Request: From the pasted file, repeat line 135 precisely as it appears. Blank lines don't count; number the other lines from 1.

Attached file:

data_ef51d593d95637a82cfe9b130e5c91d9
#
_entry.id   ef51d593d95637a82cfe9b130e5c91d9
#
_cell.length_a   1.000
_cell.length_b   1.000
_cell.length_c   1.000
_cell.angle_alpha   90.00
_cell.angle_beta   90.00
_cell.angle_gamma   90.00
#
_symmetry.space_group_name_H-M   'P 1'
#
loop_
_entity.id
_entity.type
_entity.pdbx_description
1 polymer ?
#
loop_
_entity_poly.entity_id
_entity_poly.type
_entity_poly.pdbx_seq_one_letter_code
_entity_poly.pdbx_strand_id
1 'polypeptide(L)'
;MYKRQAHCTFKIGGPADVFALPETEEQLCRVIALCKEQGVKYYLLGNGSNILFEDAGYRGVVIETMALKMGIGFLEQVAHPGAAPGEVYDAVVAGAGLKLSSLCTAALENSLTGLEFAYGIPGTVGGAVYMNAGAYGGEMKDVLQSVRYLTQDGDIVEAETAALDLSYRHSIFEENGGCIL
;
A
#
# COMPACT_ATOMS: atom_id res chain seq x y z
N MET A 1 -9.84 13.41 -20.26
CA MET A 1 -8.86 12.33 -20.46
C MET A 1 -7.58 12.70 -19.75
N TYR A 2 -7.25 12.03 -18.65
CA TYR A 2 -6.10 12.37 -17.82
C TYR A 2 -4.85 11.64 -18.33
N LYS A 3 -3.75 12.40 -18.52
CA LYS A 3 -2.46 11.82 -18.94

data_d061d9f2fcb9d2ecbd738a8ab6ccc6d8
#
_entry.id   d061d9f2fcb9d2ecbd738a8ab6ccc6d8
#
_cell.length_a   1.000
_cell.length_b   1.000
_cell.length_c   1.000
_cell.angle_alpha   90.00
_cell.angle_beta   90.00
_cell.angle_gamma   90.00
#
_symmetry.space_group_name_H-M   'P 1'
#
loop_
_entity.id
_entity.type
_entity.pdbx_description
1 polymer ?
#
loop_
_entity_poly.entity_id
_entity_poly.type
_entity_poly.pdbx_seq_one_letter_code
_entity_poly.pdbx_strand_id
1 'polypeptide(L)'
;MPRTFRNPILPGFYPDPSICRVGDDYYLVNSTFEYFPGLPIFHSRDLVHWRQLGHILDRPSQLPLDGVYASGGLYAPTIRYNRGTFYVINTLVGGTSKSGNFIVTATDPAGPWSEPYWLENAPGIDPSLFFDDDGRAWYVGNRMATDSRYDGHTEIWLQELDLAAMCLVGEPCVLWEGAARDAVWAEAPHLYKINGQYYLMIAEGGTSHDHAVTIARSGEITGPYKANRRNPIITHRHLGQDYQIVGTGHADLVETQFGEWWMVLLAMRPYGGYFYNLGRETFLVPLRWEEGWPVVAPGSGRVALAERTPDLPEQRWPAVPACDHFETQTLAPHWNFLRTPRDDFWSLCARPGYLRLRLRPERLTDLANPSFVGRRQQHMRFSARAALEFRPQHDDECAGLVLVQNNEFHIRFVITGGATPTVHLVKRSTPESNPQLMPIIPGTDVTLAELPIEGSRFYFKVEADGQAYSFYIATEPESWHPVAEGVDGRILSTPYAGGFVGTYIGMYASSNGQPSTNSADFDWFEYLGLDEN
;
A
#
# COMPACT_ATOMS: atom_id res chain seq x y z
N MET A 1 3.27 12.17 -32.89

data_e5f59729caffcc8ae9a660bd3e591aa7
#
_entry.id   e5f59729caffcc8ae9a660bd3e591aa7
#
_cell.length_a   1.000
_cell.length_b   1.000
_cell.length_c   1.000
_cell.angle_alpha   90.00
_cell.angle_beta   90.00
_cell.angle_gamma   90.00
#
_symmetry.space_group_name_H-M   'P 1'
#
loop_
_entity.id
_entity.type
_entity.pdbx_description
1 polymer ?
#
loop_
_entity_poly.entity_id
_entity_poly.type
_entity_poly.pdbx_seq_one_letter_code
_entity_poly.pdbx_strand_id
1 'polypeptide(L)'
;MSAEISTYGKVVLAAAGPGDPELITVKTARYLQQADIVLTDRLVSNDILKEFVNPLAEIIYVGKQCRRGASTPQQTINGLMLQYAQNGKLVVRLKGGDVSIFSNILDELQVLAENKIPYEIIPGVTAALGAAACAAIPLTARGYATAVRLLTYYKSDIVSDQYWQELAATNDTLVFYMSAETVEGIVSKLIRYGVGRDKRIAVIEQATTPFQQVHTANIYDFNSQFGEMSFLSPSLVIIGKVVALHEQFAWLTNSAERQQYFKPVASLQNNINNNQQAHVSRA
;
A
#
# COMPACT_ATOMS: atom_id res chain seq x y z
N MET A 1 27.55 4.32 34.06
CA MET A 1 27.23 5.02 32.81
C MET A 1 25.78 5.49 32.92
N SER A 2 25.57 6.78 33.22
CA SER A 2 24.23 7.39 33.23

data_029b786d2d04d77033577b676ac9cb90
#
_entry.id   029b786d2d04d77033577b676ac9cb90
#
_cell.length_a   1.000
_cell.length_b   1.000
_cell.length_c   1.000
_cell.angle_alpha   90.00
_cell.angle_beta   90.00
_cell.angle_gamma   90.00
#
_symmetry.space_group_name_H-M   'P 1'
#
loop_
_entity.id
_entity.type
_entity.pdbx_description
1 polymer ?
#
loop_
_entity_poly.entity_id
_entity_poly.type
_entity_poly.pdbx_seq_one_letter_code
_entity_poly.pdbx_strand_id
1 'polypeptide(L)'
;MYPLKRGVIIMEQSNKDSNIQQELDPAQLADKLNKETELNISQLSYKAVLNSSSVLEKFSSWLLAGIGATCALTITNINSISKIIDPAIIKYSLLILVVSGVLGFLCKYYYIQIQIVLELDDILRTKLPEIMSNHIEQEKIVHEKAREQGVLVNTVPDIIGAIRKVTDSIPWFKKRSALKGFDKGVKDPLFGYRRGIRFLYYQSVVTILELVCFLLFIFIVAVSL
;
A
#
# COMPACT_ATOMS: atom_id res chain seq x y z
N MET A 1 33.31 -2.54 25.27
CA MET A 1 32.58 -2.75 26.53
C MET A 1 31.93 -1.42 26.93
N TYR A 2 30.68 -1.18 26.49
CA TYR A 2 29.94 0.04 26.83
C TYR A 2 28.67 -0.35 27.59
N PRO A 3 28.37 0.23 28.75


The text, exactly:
N MET A 1 33.31 -2.54 25.27